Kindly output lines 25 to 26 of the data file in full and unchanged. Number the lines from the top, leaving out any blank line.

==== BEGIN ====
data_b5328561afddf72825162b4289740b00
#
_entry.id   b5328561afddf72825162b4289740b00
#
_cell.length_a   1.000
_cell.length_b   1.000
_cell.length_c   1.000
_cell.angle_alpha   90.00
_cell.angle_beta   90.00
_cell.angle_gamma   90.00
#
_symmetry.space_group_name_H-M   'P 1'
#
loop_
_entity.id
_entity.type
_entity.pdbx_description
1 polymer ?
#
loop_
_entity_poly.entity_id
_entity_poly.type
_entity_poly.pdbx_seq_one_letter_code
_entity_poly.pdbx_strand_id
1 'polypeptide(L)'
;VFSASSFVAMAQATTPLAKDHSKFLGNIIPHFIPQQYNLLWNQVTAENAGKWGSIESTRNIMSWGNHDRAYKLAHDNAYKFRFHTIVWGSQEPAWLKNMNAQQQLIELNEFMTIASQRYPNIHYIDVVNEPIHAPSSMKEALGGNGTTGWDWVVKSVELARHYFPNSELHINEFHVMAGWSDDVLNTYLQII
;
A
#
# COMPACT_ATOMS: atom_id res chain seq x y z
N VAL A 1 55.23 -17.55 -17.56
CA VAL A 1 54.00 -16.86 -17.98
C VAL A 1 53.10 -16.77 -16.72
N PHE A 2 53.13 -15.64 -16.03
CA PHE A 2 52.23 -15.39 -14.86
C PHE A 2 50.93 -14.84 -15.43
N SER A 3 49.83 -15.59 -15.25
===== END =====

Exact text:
1 'polypeptide(L)'
;VFSASSFVAMAQATTPLAKDHSKFLGNIIPHFIPQQYNLLWNQVTAENAGKWGSIESTRNIMSWGNHDRAYKLAHDNAYKFRFHTIVWGSQEPAWLKNMNAQQQLIELNEFMTIASQRYPNIHYIDVVNEPIHAPSSMKEALGGNGTTGWDWVVKSVELARHYFPNSELHINEFHVMAGWSDDVLNTYLQII